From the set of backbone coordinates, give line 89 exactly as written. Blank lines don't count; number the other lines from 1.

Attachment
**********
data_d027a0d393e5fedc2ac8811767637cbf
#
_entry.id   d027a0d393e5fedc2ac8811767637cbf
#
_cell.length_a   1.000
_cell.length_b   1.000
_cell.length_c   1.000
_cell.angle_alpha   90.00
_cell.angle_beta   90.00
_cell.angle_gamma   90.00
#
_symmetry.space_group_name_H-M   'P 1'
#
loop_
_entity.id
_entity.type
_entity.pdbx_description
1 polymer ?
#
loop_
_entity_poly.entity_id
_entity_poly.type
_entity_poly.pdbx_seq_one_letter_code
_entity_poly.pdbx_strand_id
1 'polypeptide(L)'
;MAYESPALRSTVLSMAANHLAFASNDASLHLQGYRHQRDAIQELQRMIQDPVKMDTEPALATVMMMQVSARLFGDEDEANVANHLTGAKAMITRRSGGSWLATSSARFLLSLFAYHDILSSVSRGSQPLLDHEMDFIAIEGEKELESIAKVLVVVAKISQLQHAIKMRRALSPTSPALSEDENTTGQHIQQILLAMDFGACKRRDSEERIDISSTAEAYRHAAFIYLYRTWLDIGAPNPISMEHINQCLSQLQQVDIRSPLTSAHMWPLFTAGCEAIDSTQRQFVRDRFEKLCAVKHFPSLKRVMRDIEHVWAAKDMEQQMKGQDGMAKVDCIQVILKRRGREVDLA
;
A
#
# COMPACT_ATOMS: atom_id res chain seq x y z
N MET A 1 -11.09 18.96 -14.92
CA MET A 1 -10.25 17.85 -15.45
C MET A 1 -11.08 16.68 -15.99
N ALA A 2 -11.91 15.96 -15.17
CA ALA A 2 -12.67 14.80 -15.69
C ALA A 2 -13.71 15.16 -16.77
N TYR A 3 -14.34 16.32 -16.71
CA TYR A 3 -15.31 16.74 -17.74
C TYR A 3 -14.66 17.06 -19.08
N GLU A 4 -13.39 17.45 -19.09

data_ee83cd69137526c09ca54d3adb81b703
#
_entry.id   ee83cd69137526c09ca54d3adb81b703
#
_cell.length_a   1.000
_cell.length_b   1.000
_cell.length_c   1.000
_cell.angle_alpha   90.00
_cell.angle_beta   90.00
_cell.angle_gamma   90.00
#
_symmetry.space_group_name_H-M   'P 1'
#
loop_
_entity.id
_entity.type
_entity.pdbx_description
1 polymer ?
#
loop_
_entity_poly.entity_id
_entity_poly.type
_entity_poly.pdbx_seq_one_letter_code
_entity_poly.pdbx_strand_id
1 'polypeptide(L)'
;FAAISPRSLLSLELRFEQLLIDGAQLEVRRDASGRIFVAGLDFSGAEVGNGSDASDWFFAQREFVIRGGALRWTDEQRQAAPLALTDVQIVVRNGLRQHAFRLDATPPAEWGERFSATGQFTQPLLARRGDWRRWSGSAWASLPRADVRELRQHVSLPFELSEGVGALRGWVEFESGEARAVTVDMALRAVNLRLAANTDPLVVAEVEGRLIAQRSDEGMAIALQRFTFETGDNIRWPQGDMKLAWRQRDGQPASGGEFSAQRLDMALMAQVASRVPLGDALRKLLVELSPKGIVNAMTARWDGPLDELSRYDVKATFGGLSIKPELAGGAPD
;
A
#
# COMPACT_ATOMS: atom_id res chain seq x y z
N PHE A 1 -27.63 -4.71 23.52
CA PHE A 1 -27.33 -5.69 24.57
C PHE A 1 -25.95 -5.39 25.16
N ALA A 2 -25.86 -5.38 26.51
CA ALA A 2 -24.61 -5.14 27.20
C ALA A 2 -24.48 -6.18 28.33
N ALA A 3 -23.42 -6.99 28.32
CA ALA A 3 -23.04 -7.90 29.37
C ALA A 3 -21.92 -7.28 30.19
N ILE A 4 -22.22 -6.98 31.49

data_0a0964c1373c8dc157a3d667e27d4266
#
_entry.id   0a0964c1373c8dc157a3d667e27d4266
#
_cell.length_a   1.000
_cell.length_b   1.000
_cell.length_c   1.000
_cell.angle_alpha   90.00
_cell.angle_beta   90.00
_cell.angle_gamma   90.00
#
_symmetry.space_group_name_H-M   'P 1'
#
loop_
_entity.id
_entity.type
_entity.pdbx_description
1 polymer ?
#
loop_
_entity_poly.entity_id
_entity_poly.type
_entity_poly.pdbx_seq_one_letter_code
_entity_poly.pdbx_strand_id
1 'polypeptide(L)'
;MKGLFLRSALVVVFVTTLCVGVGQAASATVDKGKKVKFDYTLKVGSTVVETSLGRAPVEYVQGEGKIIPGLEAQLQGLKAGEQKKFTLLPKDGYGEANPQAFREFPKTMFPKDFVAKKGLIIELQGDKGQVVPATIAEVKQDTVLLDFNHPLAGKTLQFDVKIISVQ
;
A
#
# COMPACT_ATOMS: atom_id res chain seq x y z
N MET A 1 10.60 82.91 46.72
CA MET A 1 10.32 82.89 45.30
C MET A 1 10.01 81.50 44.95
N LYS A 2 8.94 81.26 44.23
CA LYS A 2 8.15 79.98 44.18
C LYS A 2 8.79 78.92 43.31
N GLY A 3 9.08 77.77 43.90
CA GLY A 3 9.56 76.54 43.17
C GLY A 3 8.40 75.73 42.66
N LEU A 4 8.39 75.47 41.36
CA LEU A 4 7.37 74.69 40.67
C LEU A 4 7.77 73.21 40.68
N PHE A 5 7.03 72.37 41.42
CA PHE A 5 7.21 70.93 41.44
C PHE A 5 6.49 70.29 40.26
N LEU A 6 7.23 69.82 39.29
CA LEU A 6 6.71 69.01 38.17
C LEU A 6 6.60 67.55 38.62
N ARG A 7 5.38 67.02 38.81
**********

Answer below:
_cell.angle_beta   90.00